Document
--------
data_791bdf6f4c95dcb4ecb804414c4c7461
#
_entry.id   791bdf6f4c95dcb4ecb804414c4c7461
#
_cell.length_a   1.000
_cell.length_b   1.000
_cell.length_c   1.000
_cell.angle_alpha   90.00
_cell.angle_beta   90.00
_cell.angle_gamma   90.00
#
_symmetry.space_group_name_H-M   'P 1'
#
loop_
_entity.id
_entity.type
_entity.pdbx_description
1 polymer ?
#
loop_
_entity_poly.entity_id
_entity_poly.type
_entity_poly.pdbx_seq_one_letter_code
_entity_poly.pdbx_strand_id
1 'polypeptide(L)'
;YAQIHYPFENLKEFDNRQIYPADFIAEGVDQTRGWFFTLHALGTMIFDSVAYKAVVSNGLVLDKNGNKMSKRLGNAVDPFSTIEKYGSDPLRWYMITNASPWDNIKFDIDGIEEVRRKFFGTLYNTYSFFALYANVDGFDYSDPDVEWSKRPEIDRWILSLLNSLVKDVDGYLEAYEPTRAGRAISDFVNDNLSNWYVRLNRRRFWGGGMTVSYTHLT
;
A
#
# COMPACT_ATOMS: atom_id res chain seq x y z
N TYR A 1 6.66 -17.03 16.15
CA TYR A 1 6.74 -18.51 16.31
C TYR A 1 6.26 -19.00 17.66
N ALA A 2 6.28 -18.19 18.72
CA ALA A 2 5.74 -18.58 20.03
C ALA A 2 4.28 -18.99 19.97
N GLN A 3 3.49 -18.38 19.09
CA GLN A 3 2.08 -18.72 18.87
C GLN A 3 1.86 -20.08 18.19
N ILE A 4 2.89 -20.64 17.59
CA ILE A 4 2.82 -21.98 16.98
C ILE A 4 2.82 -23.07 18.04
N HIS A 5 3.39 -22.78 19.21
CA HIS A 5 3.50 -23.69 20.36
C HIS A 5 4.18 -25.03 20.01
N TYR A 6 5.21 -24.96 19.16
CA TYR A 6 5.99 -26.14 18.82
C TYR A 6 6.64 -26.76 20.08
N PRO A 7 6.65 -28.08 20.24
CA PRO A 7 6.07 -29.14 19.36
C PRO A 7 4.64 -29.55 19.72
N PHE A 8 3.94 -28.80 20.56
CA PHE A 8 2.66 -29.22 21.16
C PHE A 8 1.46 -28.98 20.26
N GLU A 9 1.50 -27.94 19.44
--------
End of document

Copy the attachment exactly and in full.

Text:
data_791bdf6f4c95dcb4ecb804414c4c7461
#
_entry.id   791bdf6f4c95dcb4ecb804414c4c7461
#
_cell.length_a   1.000
_cell.length_b   1.000
_cell.length_c   1.000
_cell.angle_alpha   90.00
_cell.angle_beta   90.00
_cell.angle_gamma   90.00
#
_symmetry.space_group_name_H-M   'P 1'
#
loop_
_entity.id
_entity.type
_entity.pdbx_description
1 polymer ?
#
loop_
_entity_poly.entity_id
_entity_poly.type
_entity_poly.pdbx_seq_one_letter_code
_entity_poly.pdbx_strand_id
1 'polypeptide(L)'
;YAQIHYPFENLKEFDNRQIYPADFIAEGVDQTRGWFFTLHALGTMIFDSVAYKAVVSNGLVLDKNGNKMSKRLGNAVDPFSTIEKYGSDPLRWYMITNASPWDNIKFDIDGIEEVRRKFFGTLYNTYSFFALYANVDGFDYSDPDVEWSKRPEIDRWILSLLNSLVKDVDGYLEAYEPTRAGRAISDFVNDNLSNWYVRLNRRRFWGGGMTVSYTHLT
;
A
#
# COMPACT_ATOMS: atom_id res chain seq x y z
N TYR A 1 6.66 -17.03 16.15
CA TYR A 1 6.74 -18.51 16.31
C TYR A 1 6.26 -19.00 17.66
N ALA A 2 6.28 -18.19 18.72
CA ALA A 2 5.74 -18.58 20.03
C ALA A 2 4.28 -18.99 19.97
N GLN A 3 3.49 -18.38 19.09
CA GLN A 3 2.08 -18.72 18.87
C GLN A 3 1.86 -20.08 18.19
N ILE A 4 2.89 -20.64 17.59
CA ILE A 4 2.82 -21.98 16.98
C ILE A 4 2.82 -23.07 18.04
N HIS A 5 3.39 -22.78 19.21
CA HIS A 5 3.50 -23.69 20.36
C HIS A 5 4.18 -25.03 20.01
N TYR A 6 5.21 -24.96 19.16
CA TYR A 6 5.99 -26.14 18.82
C TYR A 6 6.64 -26.76 20.08
N PRO A 7 6.65 -28.08 20.24
CA PRO A 7 6.07 -29.14 19.36
C PRO A 7 4.64 -29.55 19.72
N PHE A 8 3.94 -28.80 20.56
CA PHE A 8 2.66 -29.22 21.16
C PHE A 8 1.46 -28.98 20.26
N GLU A 9 1.50 -27.94 19.44